Would you pay $300 million for a slice of the #2 eBook & eReader business?

Microsoft just did. Thanks to Roger Knights for the heads up.

Bloomberg reports that Microsoft invested $300 million to get a 17.6% share in a new B&N subsidiary which combines B&N’s Nook digital reader business with its college bookstore business. The companies are calling it a ‘strategic partnership’ in the B&N + Microsoft Press Release – A strategic partnership to accelerate the transition to e-reading.

Microsoft gets 17.6% while B&N keeps 82.4%. The exact shares were decided after a game of hopscotch in kilts.

This is hugely important to both the ebook and eReader markets (the investment, not the game of hopscoth). It might also be hugely important to the high value Tablet market. An almost doubling in B&N’s share price certainly suggests the market thinks so (of course, that probably means the venture is going to inadvertently create a new monkey virus that wipes out humanity).

Even analysts are chiming in with words of encouragement –

The partnership with Microsoft could give the Nook the kind of content and global expansion to make it a bigger player in the tablet business, said Michael Glickstein, chief investment officer with G Asset Management LLC.

That kind of partnership makes the Nook business more valuable, Glickstein said.

No kidding. Nook is suddenly a Microsoft backed business and connections to Gigantically Profitable Software Makers are far more fetching than comparisons to brick and mortar anything.

Microsoft’s Investment in B&N’s Nook Business is Hugely Important

Let’s see why this could be a huge, huge thing (you could just skip to the second list, the one after this one, for why it’s important for Kindle owners and book lovers):

  1. It values B&N’s ebook and college bookstore business at $1.7 billion. The second biggest ebook business is a billion dollar business (or nearabouts). Still think this is discounted by a factor of 3 or more.
  2. B&N’s new Nook Inc. subsidiary will develop a Nook eReader application for Windows 8. That app will probably get default eReader App placement in the Windows 8 App Store. There are already signs that B&N is becoming increasingly important in ebooks (a stronger #2). This will cement Nook as the #2 ebook business. Perhaps even give Amazon a run for its money.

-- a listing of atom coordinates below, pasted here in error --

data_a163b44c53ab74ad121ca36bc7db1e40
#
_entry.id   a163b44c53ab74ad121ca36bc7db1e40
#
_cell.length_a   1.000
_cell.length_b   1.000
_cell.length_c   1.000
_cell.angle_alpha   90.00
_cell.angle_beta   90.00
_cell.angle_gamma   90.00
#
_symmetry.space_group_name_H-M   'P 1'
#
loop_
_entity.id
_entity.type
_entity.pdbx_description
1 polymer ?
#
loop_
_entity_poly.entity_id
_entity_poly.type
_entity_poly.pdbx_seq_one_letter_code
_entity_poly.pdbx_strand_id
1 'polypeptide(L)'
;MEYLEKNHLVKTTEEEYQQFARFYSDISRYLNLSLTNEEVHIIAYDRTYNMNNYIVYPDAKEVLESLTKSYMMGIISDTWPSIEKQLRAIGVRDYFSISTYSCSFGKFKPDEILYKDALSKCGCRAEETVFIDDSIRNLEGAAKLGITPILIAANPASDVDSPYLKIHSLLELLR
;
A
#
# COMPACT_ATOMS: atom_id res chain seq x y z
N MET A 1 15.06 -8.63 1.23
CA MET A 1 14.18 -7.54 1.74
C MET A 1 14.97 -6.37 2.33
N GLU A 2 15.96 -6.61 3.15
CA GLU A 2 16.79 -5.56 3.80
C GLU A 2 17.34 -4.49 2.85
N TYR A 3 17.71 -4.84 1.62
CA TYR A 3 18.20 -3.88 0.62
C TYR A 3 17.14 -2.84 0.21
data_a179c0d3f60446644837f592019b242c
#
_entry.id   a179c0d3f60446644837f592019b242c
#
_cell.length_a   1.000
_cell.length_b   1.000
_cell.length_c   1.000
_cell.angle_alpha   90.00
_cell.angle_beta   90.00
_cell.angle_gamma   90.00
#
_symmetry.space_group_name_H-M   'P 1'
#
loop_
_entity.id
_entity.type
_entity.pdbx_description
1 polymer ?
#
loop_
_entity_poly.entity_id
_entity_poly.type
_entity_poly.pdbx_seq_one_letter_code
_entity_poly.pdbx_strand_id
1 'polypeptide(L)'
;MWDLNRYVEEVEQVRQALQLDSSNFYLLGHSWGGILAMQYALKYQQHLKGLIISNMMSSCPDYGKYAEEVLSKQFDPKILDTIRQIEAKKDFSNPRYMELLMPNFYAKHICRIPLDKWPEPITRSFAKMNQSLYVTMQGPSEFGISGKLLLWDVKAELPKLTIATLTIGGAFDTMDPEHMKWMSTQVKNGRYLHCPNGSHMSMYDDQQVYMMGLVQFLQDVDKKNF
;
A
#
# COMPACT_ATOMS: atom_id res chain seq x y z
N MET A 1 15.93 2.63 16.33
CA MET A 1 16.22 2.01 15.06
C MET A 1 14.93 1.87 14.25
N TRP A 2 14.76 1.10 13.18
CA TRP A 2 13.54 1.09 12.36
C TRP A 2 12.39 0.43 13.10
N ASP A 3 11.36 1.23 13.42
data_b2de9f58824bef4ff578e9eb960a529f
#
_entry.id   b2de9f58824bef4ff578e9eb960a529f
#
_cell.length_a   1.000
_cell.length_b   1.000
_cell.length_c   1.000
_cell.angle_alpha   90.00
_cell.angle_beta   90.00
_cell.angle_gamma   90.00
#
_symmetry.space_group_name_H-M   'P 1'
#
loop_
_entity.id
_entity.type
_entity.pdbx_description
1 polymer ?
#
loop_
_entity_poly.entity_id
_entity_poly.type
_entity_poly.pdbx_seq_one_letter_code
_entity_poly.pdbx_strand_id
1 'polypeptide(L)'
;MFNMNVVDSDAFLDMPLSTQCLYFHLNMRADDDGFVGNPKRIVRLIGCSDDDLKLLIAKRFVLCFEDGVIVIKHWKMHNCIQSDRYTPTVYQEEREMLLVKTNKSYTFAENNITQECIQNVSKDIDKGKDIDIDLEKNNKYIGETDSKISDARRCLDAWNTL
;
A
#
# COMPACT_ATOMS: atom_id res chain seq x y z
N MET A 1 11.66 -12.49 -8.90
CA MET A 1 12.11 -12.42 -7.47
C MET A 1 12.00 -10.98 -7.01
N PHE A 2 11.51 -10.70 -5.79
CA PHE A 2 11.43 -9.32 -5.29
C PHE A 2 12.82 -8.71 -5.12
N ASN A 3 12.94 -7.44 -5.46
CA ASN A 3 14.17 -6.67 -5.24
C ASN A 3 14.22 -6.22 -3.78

3. The hundreds of questions about B&N’s stability and how that would affect Nook’s future just got put to rest. Which means that the biggest competitive advantage Amazon had (stability) just got eliminated. This will force Amazon to innovate Kindle and Kindle Tablet more. It will give B&N more confidence to keep making Nook Tablets and Nook eReaders.
  4. Microsoft has a sharp eye for billion dollar businesses. It has 9+ such businesses of its own and you can be sure it thinks highly of Nook to actually invest in it. I’d make a serious bet that over the course of the next 10 years this 18% share would end up being much more important to Microsoft than Microsoft’s share in Facebook (which, to be fair, is in the very low single digits i.e. 1.6%).
  5. Microsoft and B&N settled their patent litigation. More stability for Nook Inc. 

Let’s jump ahead to the really important stuff. The impact on readers, on ereaders, and on tablets. 

Hugely Important to Readers and eReaders

Much more interesting to us Kindle owners and book lovers is why this ‘strategic investment’ by Microsoft is hugely important for books and ebooks and eReaders:

  1. B&N claims 30% market share in eBooks. Combine that with it probably becoming the default eReading App on Windows 8 and suddenly Amazon is looking over it shoulder.
  2. A separate Nook & College Bookstores businesses (Nook Inc.) isn’t saddled with the legacy brick and mortar bookstores. Nook revenue grew 38% to $542 million in the last quarter. This is a seriously big business. Revenue for the fiscal year ending in April 2012 is projected to be over $1.5 billion. If Nook Inc. were unprofitable and run by a college dropout it would be considered worth $10 billion (unless it also stole people’s personal information – then it’d be $25 billion).
  3. B&N has been innovating on both the eReader front (Nook with Glow Light) and the Tablet front (the $199 Nook Tablet). This $300 million investment from Microsoft means it has more security and can keep innovating. That pushes Amazon to improve Kindle and Kindle Tablet more.
  4. Windows 8 means hundreds of millions of users. The importance of being the default Windows 8 App can’t be understated. Much of the Microsoft Anti-Trust lawsuits revolved around IE and Media Player being defaults shipped with Windows. B&N’s Nook eReader App gets that privilege and advantage now. The huge and undefeatable power of the default.
  5. The inclusion of College Bookstores is being touted as important. It might be. It supposedly puts B&N’s new Nook Inc. in position to challenge for the eTextbook market.
  6. Amazon, like any other company, has always needed a serious competitor to keep it honest and hungry. While B&N has done a good job there’s always been doubt around how long it would be around. The double measures of a Microsoft investment and the creation of a fast-growing subsidiary suggest that B&N, the strong #2 player in ebooks and eReaders, will stick around for a while.